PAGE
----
Interpretation (Auslegung ) is now seen as the explicit, conscious understanding of meanings under conditions where an understanding of those meanings can no longer be presumed to be a self-evident process but is viewed as intrinsically problematic; it is here assumed that misunderstandings about what we seek to interpret will arise not simply occasionally, but systematically. (Paul Connerton, How Societies Remember, p 95)

Read More

intentionality

Franz Brentano called intentionality the property of awareness that is an awareness of something. For Brentano consciousness always has an object. For Heidegger, time is intentional insofar as it is always directed; it is time for___.

Read More

orrery

orrery

An Orrery is a clocklike object which models the movements of the solar system. The orrery is often referred to as the paradigmatic embodiment of the Newtonian "clockwork"universe. Note that the orrery, like Newtonian time, could conceivably rotate in either direction. What was the origin of "clockwise" motion? Should we see it as one of those bifurcations that could equally have gone either way? Newton believed that from time to time the Creator had to interfere in the course of material processes in order to secure the normal progress against disturbances. Leibniz mocked this idea by asking him whether God had produced an imperfect mechanism

Read More

phase beauty

"A flowering spray of lily-of-the-valley exemplifies a growth gradient, after a simple fashion of its own. Along the stalk the growth-rate falls away; the florets are of descending age, from flower to bud; their graded differences of age lead to an exquisite gradation of size and form; the time-interval between one and another, or the "space-time relation" between them all, gives a peculiar beauty -- we may call it phase beauty - to the whole."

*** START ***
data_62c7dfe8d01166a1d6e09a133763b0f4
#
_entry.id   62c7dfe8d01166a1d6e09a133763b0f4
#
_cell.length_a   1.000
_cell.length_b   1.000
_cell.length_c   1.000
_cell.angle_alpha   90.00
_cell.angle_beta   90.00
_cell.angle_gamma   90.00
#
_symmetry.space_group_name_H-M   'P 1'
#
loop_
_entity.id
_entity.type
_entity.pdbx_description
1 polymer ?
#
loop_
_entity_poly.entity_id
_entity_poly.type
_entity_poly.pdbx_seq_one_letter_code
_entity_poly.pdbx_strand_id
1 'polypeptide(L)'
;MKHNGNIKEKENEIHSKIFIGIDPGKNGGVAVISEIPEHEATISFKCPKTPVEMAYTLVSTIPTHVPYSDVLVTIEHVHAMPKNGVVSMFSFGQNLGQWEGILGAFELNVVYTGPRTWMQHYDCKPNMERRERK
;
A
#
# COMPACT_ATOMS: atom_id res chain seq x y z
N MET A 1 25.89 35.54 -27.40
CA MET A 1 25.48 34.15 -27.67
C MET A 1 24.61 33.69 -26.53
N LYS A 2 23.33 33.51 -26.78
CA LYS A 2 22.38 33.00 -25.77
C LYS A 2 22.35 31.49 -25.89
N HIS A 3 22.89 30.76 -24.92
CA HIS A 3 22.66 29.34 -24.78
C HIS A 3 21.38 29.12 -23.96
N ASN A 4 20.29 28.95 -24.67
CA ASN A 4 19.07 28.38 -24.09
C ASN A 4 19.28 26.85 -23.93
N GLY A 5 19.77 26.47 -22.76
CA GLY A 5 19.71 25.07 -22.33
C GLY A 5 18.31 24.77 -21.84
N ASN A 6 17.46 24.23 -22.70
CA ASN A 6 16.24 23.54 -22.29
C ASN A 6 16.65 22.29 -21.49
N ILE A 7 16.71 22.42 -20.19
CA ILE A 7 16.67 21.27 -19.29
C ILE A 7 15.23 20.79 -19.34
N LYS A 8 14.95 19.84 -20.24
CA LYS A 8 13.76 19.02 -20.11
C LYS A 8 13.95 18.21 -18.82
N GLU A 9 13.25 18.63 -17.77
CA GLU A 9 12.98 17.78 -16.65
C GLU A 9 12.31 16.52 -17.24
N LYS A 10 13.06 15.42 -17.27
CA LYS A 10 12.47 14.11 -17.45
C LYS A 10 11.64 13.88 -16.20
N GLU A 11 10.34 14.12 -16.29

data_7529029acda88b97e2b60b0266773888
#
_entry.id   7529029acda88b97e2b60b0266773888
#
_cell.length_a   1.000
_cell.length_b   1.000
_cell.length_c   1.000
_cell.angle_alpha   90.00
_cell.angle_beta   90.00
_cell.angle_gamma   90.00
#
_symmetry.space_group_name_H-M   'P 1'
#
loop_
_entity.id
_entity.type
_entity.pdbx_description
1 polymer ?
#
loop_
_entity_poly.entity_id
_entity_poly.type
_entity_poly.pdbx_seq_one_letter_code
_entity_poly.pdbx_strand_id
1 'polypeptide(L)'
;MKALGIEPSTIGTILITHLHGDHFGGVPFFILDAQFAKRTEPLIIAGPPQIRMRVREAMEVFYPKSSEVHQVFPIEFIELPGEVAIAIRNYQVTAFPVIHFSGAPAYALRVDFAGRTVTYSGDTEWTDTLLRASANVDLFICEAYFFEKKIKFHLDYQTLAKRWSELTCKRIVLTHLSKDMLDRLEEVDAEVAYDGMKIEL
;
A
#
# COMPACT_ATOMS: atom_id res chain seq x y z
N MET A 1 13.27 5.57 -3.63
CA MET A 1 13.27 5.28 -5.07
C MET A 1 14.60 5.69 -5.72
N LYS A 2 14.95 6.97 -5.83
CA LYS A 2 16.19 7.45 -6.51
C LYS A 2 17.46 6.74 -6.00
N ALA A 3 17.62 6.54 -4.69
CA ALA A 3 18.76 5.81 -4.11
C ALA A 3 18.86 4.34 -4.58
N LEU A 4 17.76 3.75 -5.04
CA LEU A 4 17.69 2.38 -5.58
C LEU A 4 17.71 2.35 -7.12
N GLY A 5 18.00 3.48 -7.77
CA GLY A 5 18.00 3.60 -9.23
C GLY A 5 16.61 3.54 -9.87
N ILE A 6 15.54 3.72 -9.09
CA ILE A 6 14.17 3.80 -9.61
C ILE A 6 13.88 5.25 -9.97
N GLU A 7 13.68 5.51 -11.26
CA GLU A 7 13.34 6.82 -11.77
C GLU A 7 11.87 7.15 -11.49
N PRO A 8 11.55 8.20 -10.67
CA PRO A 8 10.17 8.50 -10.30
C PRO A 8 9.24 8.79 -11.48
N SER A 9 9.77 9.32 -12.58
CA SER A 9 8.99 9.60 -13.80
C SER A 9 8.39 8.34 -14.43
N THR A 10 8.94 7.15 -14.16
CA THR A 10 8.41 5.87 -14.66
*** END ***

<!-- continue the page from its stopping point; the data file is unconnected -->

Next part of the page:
(D'Arcy Thompson On Growth and Form, page unknown, quoted in Lindenmayer and Prusinkiewicz, "Developmental Models of Multicellular Organisms", Artificial Life 2, p.230) 

Read More

real time

The ironic nature of this concept is that real time is human subjective time. When we do not notice lags in communication, calculation, etc., we currently use the expression "in real time". But the reality of this time is simply a function of our motor habits, of the brief but real lags in our sensory systems, in our perceptions and neural activity. 

Read More

science / philosophy

For Ernst Cassirer, the tensions which emerged in the late nineteenth century between philosophy and science were between philosophy's "special task" to "oppose the intellectual division of labor" and the increasing difficulty of that task as a result of the constant increase in the specialization of the sciences. (see The Problem of Knowledge, Introduction)

Whitehead describes science as anti-rationalist (eg. medieval) and based on a naive faith in the relation between brute facts and general principles. Thus it has never cared to justify its faith or explain its meanings and has remained blandly indifferent to its refutation by Hume. For Whitehead in 1925, the stable foundations of physics had broken up and it was time for science to become philosophical and examine its own foundations -- specifically "scientific materialism."